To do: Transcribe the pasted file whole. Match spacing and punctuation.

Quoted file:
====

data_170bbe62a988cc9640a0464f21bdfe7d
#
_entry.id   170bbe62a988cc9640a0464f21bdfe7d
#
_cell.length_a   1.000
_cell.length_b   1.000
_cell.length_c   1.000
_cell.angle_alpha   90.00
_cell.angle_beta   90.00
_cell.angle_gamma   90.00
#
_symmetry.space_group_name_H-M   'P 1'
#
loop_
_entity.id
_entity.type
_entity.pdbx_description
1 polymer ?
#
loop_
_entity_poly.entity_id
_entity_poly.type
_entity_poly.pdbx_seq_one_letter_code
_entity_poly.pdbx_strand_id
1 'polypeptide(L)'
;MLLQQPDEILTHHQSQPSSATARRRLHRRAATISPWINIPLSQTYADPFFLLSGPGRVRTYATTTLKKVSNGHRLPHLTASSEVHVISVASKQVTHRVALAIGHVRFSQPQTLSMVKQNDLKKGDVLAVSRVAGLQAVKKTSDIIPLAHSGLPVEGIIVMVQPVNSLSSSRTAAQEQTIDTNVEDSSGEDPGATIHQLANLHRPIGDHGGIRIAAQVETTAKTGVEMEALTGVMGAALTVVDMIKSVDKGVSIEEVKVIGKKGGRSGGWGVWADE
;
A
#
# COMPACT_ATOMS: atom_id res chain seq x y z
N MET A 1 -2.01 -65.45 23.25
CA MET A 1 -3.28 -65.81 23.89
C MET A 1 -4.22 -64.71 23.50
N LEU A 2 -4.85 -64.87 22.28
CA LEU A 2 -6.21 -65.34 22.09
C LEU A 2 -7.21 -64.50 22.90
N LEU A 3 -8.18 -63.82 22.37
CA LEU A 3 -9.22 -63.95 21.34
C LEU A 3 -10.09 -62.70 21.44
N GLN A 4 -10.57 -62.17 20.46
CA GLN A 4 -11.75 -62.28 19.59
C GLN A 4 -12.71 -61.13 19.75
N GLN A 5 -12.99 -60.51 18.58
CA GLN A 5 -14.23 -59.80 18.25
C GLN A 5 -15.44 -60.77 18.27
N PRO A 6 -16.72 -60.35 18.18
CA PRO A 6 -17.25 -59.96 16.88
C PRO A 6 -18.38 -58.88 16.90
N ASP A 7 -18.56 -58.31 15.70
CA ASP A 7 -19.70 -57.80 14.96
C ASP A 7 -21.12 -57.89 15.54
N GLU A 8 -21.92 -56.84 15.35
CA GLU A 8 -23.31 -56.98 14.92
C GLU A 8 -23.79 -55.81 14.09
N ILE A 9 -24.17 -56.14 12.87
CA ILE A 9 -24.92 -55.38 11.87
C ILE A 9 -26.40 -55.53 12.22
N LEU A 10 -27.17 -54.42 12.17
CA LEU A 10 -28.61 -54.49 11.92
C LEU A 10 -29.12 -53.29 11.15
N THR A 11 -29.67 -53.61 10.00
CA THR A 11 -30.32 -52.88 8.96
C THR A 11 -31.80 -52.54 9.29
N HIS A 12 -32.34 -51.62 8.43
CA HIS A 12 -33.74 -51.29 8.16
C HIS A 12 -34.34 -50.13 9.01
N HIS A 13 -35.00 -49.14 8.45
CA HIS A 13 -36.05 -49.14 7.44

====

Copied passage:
data_170bbe62a988cc9640a0464f21bdfe7d
#
_entry.id   170bbe62a988cc9640a0464f21bdfe7d
#
_cell.length_a   1.000
_cell.length_b   1.000
_cell.length_c   1.000
_cell.angle_alpha   90.00
_cell.angle_beta   90.00
_cell.angle_gamma   90.00
#
_symmetry.space_group_name_H-M   'P 1'
#
loop_
_entity.id
_entity.type
_entity.pdbx_description
1 polymer ?
#
loop_
_entity_poly.entity_id
_entity_poly.type
_entity_poly.pdbx_seq_one_letter_code
_entity_poly.pdbx_strand_id
1 'polypeptide(L)'
;MLLQQPDEILTHHQSQPSSATARRRLHRRAATISPWINIPLSQTYADPFFLLSGPGRVRTYATTTLKKVSNGHRLPHLTASSEVHVISVASKQVTHRVALAIGHVRFSQPQTLSMVKQNDLKKGDVLAVSRVAGLQAVKKTSDIIPLAHSGLPVEGIIVMVQPVNSLSSSRTAAQEQTIDTNVEDSSGEDPGATIHQLANLHRPIGDHGGIRIAAQVETTAKTGVEMEALTGVMGAALTVVDMIKSVDKGVSIEEVKVIGKKGGRSGGWGVWADE
;
A
#
# COMPACT_ATOMS: atom_id res chain seq x y z
N MET A 1 -2.01 -65.45 23.25
CA MET A 1 -3.28 -65.81 23.89
C MET A 1 -4.22 -64.71 23.50
N LEU A 2 -4.85 -64.87 22.28
CA LEU A 2 -6.21 -65.34 22.09
C LEU A 2 -7.21 -64.50 22.90
N LEU A 3 -8.18 -63.82 22.37
CA LEU A 3 -9.22 -63.95 21.34
C LEU A 3 -10.09 -62.70 21.44
N GLN A 4 -10.57 -62.17 20.46
CA GLN A 4 -11.75 -62.28 19.59
C GLN A 4 -12.71 -61.13 19.75
N GLN A 5 -12.99 -60.51 18.58
CA GLN A 5 -14.23 -59.80 18.25
C GLN A 5 -15.44 -60.77 18.27
N PRO A 6 -16.72 -60.35 18.18
CA PRO A 6 -17.25 -59.96 16.88
C PRO A 6 -18.38 -58.88 16.90
N ASP A 7 -18.56 -58.31 15.70
CA ASP A 7 -19.70 -57.80 14.96
C ASP A 7 -21.12 -57.89 15.54
N GLU A 8 -21.92 -56.84 15.35
CA GLU A 8 -23.31 -56.98 14.92
C GLU A 8 -23.79 -55.81 14.09
N ILE A 9 -24.17 -56.14 12.87
CA ILE A 9 -24.92 -55.38 11.87
C ILE A 9 -26.40 -55.53 12.22
N LEU A 10 -27.17 -54.42 12.17
CA LEU A 10 -28.61 -54.49 11.92
C LEU A 10 -29.12 -53.29 11.15
N THR A 11 -29.67 -53.61 10.00
CA THR A 11 -30.32 -52.88 8.96
C THR A 11 -31.80 -52.54 9.29
N HIS A 12 -32.34 -51.62 8.43
CA HIS A 12 -33.74 -51.29 8.16
C HIS A 12 -34.34 -50.13 9.01
N HIS A 13 -35.00 -49.14 8.45
CA HIS A 13 -36.05 -49.14 7.44